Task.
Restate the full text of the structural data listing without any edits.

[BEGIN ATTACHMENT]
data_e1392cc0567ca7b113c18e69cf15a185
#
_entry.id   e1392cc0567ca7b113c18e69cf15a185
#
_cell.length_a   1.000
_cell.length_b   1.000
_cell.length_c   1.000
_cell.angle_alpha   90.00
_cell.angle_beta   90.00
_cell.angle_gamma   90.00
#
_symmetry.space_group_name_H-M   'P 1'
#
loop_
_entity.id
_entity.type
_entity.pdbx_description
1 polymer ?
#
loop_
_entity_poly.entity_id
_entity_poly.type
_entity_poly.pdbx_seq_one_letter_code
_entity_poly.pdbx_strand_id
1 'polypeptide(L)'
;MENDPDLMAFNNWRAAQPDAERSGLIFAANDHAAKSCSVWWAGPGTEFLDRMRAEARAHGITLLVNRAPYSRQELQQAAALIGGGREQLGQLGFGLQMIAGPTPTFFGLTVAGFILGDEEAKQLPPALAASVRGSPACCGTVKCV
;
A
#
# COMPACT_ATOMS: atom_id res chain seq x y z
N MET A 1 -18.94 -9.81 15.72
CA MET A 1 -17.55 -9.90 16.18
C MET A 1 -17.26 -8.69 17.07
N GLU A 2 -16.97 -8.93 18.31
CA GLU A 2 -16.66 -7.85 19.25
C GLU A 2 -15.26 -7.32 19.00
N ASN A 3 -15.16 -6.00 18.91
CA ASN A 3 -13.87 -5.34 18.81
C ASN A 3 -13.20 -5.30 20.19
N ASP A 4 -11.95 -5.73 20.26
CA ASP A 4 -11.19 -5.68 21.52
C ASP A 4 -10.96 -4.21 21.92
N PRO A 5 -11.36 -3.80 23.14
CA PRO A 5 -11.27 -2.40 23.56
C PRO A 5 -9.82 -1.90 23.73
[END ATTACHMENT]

data_e1392cc0567ca7b113c18e69cf15a185
#
_entry.id   e1392cc0567ca7b113c18e69cf15a185
#
_cell.length_a   1.000
_cell.length_b   1.000
_cell.length_c   1.000
_cell.angle_alpha   90.00
_cell.angle_beta   90.00
_cell.angle_gamma   90.00
#
_symmetry.space_group_name_H-M   'P 1'
#
loop_
_entity.id
_entity.type
_entity.pdbx_description
1 polymer ?
#
loop_
_entity_poly.entity_id
_entity_poly.type
_entity_poly.pdbx_seq_one_letter_code
_entity_poly.pdbx_strand_id
1 'polypeptide(L)'
;MENDPDLMAFNNWRAAQPDAERSGLIFAANDHAAKSCSVWWAGPGTEFLDRMRAEARAHGITLLVNRAPYSRQELQQAAALIGGGREQLGQLGFGLQMIAGPTPTFFGLTVAGFILGDEEAKQLPPALAASVRGSPACCGTVKCV
;
A
#
# COMPACT_ATOMS: atom_id res chain seq x y z
N MET A 1 -18.94 -9.81 15.72
CA MET A 1 -17.55 -9.90 16.18
C MET A 1 -17.26 -8.69 17.07
N GLU A 2 -16.97 -8.93 18.31
CA GLU A 2 -16.66 -7.85 19.25
C GLU A 2 -15.26 -7.32 19.00
N ASN A 3 -15.16 -6.00 18.91
CA ASN A 3 -13.87 -5.34 18.81
C ASN A 3 -13.20 -5.30 20.19
N ASP A 4 -11.95 -5.73 20.26
CA ASP A 4 -11.19 -5.68 21.52
C ASP A 4 -10.96 -4.21 21.92
N PRO A 5 -11.36 -3.80 23.14
CA PRO A 5 -11.27 -2.40 23.56
C PRO A 5 -9.82 -1.90 23.73